Britain and the European Community of Ideas Justin Champion

The claim that the geographically insular nature of the British Isles has laid some sort of material foundation for cultural and political exceptionalism may have some basis in historical reality. Indeed, this was the sort of debate British Marxists in the 1970s explored in conceptual detail, often under the moniker of the ‘peculiarities’ of the nation. Yet treating the sea encircling the islands not as a moat but as an effective bridge to continental communities might deliver a better sense of the permeability and synergies evident in the political, religious and intellectual communities and ideas shared between Britain and mainland Europe. Whether exploring and defending communal notions of Protestant truth, exchanging innovative ideas about the natural world, or articulating defences of the ancient constitution and political liberties, thinkers, institutions and ideas were shared across a collective European heritage. It is no accident that the primary agency for encouraging the movement of students and staff across the EU today is named after the preeminent Dutch humanist, and some time fellow of Queens College, Cambridge, Desiderius Erasmus.

Erasmus in 1523, Hans Holbein the Younger
Erasmus in 1523, Hans Holbein the Younger

Over the centuries, British universities have attracted, valued and profited from a long list of European minds, from Erasmus to his compatriot Isaac Dorislaus (the latter helpfully briefing for the trial of Charles I). For their part, Anglophone authors travelled to the great universities of France, the Netherlands and Germany. The great ferment of ideas which brought Europe to the brink of modernity was underpinned by a European Republic of Letters and intellectual exchange. After 1700, the British Isles became a haven for refugees from persecution and intolerance. The Huguenot heritage has wielded ongoing influences in the world of ideas, technology and manufacture ever since.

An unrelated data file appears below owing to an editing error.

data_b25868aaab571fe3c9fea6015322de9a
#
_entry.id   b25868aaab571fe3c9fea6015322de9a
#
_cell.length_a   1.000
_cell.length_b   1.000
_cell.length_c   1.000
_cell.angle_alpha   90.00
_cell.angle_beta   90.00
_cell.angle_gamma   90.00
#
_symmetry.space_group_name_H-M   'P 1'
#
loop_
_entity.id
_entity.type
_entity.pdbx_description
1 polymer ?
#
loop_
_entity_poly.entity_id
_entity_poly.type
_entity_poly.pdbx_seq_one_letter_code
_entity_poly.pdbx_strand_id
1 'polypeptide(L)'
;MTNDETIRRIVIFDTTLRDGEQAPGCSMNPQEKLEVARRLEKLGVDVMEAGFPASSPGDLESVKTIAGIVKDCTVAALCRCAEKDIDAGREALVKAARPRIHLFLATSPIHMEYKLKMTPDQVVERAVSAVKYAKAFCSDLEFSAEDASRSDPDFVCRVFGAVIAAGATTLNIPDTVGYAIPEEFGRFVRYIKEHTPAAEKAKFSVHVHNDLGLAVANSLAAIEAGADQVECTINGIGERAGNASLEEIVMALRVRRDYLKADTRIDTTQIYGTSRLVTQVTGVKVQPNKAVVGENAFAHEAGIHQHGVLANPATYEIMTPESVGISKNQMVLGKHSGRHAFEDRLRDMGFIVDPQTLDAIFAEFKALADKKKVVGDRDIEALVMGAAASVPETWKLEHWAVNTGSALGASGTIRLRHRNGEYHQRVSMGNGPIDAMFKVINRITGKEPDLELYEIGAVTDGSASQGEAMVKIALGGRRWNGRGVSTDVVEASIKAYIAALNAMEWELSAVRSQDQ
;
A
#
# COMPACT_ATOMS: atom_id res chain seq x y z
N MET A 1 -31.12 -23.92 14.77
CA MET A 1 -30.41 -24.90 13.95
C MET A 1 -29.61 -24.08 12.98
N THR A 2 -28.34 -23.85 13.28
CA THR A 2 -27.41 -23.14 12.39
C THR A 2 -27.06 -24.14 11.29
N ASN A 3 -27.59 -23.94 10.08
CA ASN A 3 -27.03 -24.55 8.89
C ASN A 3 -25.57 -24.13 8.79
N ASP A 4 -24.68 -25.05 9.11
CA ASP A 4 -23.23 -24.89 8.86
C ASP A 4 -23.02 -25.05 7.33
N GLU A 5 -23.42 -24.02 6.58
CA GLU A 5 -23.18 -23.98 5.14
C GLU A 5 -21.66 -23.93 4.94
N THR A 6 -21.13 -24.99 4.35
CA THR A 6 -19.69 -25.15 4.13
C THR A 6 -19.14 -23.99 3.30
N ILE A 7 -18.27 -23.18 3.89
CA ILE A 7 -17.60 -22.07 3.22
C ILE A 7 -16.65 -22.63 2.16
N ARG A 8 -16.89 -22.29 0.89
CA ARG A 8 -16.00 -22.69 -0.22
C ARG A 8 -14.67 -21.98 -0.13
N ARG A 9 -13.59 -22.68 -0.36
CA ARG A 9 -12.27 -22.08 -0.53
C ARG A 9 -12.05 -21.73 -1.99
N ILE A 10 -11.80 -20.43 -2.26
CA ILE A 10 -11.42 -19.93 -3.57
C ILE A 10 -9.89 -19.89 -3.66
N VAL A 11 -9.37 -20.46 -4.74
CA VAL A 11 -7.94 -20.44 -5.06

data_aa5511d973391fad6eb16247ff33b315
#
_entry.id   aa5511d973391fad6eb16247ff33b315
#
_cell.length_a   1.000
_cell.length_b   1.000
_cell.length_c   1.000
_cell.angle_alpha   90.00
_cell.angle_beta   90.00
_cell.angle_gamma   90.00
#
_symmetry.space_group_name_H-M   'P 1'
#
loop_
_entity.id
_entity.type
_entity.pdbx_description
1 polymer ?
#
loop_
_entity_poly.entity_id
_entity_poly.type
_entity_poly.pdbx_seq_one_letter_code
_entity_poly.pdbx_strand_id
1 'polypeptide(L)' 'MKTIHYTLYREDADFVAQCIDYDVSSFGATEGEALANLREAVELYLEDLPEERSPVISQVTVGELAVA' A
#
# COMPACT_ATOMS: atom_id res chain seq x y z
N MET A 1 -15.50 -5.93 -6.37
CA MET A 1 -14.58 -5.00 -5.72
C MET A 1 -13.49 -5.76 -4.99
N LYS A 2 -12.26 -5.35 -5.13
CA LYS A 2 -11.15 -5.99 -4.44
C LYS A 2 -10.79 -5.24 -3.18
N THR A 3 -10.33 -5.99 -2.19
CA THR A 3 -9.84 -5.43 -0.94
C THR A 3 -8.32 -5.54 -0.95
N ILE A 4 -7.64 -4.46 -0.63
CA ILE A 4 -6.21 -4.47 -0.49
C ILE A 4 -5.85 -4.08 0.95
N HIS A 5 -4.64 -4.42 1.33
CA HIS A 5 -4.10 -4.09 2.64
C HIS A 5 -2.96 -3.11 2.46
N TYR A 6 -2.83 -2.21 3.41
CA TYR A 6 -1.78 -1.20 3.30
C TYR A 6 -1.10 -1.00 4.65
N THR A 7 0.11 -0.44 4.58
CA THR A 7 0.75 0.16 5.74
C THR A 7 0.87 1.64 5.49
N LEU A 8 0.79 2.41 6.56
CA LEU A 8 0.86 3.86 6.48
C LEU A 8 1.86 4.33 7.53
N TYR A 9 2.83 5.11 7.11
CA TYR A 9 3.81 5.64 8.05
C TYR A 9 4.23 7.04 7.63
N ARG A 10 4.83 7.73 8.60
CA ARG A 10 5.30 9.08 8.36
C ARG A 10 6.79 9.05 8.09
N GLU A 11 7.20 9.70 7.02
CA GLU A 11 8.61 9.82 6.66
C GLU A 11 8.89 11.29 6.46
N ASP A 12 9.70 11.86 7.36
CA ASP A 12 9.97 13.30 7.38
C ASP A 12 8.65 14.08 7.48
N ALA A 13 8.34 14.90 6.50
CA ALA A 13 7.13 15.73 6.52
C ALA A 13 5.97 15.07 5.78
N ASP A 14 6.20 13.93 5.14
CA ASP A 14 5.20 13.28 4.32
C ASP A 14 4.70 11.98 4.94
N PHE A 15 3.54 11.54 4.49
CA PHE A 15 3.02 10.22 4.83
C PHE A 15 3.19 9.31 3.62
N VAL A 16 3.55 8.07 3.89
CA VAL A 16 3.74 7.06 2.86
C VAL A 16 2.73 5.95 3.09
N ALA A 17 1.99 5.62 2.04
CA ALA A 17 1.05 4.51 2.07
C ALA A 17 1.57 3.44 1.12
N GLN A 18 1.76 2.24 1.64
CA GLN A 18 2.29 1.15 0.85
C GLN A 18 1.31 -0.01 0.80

The Stuart Age, of course, was not one of tranquility and conservative institutional stability but an age of revolution, brutal civil war, and innovation. As Andrew Marvell commented, the world was cast into a new mould. A series of brutal civil wars which caused hundreds of thousands of military and civilian casualties destroyed the monarchy, the Church, and divine right culture. Although the memories of that radical tradition have been systematically occluded in public culture despite the continuity of purpose in the Glorious Revolution of 1688, and the last British Revolution of 1776, we would be historically deluded to claim an unbroken succession for the monarchy. Even the 1701 Act of Succession cautiously underpinned the contingency of dynastic legacy in determining the next suitable branch for a rational and Protestant monarchy.

The British tradition of liberty and freedom, while finding its roots in the recovery of the significance of the Magna Carta moment of 1215, of course not only authorised the rule of law and proper judicial process, but also, and perhaps more significantly, became a protean icon of resistance, protest and contestation whether invoked by Sir Edward Coke against Charles I, John Wilkes against George III, or Darcus Howe against a racist Metropolitan Police force. Britain may have stood alone at points in its history, but when it did so it was in the name of a set of wider and cosmopolitan European projects and principles.

Justin Champion is Professor of the Early Modern History Ideas at Royal Holloway, University of London and Chair of the Historical Association. His publications include Republican Learning: John Toland and the Crisis of Christian Culture, 1696 – 1722 (MUP, 2009)

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